Schaaf faces well-known progressive candidates in mayor's race

Oakland mayor Libby Schaaf says "how dare you" to Attorney General Jeff Sessions after he criticized her for warning the public about an ICE operation. March 7, 2018

OAKLAND (BCN) Oakland Mayor Libby Schaaf would be considered very liberal in most parts of the country, but in the Nov. 6 election she's being challenged by two well-known progressive candidates who say her policies aren't liberal enough.

One of Schaaf's opponents in the 10-candidate race is Cat Brooks, a nonprofit executive director who's best known as a leader of the activist group the Anti Police-Terror Project, which describes itself as "a coalition that seeks to build a replicable and sustainable model to eradicate police terror in communities of color."

In an interview, Brooks said, "My whole life isn't restricted to being an activist" and she's seeking the mayor's job because "hundreds of Oaklanders asked me to run."

In her campaign statement, Brooks said, "In these times, it's rational to demand radical change, to expect that everyone is housed, that teachers can afford to live where they teach, that police departments are transparent and accountable, that we have clean air and water and Oakland 
works for everyone."

Another high-profile challenger is Pamela Price, a civil rights attorney who unsuccessfully ran against Alameda County District Attorney Nancy O'Malley in the June election but did better than many people expected.

Although O'Malley won with nearly 60 percent of the vote in the countywide race, Price said she "won" Oakland with 55 percent of the vote in the city and the support she received "shows people want change and are tired of the status quo."

Price said she's running for mayor "because our city is broken" and "Oakland is at a crossroads."

Price said if she's elected, she will focus on fixing Oakland's homeless crisis, provide affordable housing, deliver good-paying jobs, support small businesses and hold bad police officers accountable.

Schaaf's term as mayor, which began in January 2015, includes accomplishments such as dramatic decreases in gun homicides and gang-involved shootings and increases in getting more black and Latinx students into college through her Oakland Promise initiative.

However, it has also been marred by a sexual exploitation scandal involving the city's Police Department, as well as the Ghost Ship warehouse fire in 2016 that claimed 36 lives.

Schaaf said she's running for a second term because "I want to finish the job I started."

She said, "Oakland's problems are complex and many of the solutions are just starting to take hold and I'd like to seem them come to fruition."

Schaaf said she's "passionate" about solving homelessness, one of Oakland's biggest problems, and she's trying to do that by preventing people from falling into homelessness in the first place and building more permanent affordable housing.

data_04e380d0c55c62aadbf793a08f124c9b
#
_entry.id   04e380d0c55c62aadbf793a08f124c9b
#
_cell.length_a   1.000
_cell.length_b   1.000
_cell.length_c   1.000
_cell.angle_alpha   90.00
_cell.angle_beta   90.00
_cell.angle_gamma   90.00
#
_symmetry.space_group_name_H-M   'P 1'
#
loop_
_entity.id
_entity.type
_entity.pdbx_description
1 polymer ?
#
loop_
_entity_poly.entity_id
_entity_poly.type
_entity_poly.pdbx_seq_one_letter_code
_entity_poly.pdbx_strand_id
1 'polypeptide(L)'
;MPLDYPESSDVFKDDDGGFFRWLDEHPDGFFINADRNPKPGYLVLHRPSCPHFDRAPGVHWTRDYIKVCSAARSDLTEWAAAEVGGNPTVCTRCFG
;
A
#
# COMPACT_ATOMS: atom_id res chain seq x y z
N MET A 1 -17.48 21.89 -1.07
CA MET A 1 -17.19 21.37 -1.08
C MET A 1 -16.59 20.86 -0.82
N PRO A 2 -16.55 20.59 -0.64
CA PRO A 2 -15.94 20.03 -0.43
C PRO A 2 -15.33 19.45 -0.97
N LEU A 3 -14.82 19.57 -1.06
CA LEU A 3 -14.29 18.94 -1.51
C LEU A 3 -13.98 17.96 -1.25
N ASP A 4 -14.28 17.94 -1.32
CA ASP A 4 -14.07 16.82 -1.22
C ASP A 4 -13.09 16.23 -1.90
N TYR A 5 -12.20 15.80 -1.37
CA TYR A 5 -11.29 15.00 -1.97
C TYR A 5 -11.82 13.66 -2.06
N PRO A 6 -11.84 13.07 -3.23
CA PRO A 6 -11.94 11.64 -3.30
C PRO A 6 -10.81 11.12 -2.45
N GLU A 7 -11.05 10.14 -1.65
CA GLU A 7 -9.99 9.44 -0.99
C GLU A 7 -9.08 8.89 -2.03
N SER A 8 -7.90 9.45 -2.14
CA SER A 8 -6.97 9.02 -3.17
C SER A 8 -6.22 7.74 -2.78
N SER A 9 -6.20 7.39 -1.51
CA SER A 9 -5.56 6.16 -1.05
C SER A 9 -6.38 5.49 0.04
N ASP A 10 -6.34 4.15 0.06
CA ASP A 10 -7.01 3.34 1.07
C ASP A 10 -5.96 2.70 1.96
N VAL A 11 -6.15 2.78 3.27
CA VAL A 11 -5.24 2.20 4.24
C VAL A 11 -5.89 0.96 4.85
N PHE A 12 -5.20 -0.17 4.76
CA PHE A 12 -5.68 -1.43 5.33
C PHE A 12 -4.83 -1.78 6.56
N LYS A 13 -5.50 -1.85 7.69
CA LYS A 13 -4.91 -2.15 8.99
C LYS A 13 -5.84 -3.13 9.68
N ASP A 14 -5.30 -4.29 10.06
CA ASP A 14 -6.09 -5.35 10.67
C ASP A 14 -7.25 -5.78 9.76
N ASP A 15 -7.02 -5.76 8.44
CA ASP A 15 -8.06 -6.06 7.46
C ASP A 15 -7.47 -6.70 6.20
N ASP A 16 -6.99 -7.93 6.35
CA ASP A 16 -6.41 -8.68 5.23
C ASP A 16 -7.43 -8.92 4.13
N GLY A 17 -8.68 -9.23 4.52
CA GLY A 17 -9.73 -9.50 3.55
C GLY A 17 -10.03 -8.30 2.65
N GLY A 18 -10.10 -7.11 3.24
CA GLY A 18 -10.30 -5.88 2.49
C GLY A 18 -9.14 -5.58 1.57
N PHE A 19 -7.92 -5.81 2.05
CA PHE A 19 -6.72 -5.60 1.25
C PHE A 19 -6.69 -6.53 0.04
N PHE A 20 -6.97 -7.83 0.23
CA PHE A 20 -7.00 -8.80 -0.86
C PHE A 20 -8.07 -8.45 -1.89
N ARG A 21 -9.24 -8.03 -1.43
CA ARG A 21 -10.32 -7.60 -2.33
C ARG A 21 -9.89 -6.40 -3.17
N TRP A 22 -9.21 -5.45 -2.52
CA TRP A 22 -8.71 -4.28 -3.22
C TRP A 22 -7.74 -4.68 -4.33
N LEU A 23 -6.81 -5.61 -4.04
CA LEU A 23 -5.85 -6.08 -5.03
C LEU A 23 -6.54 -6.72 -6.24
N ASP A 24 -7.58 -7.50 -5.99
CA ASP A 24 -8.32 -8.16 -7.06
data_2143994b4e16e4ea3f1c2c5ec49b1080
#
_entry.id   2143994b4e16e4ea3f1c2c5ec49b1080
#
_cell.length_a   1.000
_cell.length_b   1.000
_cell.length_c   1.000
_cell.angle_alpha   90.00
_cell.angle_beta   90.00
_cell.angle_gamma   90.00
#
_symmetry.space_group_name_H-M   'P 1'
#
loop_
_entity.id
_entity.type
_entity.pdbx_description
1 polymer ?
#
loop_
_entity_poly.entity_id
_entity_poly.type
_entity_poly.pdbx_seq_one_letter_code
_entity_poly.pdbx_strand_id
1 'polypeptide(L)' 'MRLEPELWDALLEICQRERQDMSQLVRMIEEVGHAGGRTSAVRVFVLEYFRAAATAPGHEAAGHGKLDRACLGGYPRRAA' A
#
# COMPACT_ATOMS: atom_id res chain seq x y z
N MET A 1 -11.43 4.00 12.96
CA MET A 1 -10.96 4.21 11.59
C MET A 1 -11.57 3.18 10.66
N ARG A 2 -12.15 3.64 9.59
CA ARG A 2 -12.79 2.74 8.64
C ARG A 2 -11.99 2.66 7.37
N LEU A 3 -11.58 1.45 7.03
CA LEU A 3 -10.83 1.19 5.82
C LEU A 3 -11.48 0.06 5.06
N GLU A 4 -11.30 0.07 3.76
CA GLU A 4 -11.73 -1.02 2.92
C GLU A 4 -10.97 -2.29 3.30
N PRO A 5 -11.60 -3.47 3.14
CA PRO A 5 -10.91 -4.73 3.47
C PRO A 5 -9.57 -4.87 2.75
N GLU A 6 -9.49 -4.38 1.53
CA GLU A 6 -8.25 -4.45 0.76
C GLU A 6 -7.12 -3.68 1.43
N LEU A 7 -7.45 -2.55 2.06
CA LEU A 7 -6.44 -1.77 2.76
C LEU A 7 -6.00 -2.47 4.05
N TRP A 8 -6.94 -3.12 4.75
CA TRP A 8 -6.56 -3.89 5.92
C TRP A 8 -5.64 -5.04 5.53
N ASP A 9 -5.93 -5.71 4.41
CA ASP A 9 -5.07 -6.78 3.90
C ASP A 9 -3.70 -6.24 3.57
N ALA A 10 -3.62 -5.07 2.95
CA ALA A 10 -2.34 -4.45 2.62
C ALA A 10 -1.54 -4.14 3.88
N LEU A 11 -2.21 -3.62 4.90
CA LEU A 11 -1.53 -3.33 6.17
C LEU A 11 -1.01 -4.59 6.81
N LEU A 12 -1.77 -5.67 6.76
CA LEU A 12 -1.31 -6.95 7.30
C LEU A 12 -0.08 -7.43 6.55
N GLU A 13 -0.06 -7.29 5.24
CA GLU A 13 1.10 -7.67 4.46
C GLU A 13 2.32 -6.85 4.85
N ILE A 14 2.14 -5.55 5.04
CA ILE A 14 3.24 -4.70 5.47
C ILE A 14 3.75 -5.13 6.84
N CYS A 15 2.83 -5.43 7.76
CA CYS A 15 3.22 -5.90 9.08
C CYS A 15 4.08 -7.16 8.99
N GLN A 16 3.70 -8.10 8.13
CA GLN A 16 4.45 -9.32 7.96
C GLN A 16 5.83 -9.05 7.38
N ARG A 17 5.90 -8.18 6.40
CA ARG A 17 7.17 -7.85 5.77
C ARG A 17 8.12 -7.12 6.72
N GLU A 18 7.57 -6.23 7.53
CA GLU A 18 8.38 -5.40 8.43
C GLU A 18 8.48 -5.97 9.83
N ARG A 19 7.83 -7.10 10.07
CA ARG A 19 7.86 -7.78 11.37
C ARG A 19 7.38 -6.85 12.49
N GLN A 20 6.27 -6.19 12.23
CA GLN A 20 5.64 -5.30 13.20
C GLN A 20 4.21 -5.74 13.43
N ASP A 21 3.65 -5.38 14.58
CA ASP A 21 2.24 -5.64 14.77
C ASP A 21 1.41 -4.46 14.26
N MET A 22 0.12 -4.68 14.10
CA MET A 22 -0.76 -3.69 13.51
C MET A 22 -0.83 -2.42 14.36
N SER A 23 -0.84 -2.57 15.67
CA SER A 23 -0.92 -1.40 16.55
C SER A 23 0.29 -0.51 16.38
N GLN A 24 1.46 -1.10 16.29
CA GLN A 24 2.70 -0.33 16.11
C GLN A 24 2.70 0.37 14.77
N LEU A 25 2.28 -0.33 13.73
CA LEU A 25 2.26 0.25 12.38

There's a construction boom in downtown Oakland but Schaaf didn't take credit for it when she was interviewed, saying, "Much of the construction was well underway before me."

Instead, Schaaf emphasized that under her leadership the city passed its first impact fees, which require developers to include affordable housing in new projects or else pay to build affordable housing elsewhere in the city.

She also said she wants to strengthen protections for renters.

Schaaf received national attention after President Donald Trump criticized her for warning the public about immigration sweeps in February, but Brooks and Price allege that she isn't doing enough to keep Oakland a sanctuary city and protect immigrants.

Price said Schaaf shouldn't have allowed Oakland police to cooperate with a raid by federal Immigration and Customs Enforcement officials in 2017.

Price said, "The mayor is not doing enough for our immigrant population" and the city should do more to stop wage theft and economic exploitation of immigrants.

Brooks also said Oakland shouldn't cooperate with ICE and should be made "a sanctuary for black and brown people from police violence."

It might appear that Price and Brooks could be decreasing their chances of winning by targeting the same progressive voters who don't want Schaaf to be re-elected, but Price said, "The beauty of Oakland's ranked-choice voting system is that it allows candidates to challenge well-entrenched incumbents" such as Schaaf by listing three candidates on their ballots.

If no candidate wins a majority of first-choice votes in the first round of balloting, then second-preference and third-preference votes are tabulated until a candidate wins an outright majority.

Price says she encourages Oakland voters to list her number one and Brooks number two.

Price said, "I think I have a very good chance of winning" and 

"I'm very well prepared to lead this city in this moment."

Brooks said she asks people to list her first and Price second and then list another progressive candidate as their third choice.

Brooks said she won't out-fundraise Schaaf but she thinks she has a chance to win because "we will out-organize her."

Brooks says, "We have 700 people knocking on doors and making calls, mobilizing people for the polls."

Schaaf said she supports the ranked-choice voting system and isn't concerned that Price and Brooks are asking people to vote for both of them.

"My job is to convince voters I'm the best choice so they'd like to keep me doing this job for another four years," she said.

Also running for mayor are Peter Yuan Liu, a retired military member, life insurance specialist Marchon Tatmon, Nancy Sidebotham, who unsuccessfully ran for mayor in 2014 and has had seven unsuccessful City Council campaigns, Saied Karamooz, the chief operating officer of Blue Beautifly, a skin and hair treatment company, Jesse A.J. Smith, whose main issue is radical police reform, swim coach and electronics integrator Cedric Troupe and project manager Ken Houston.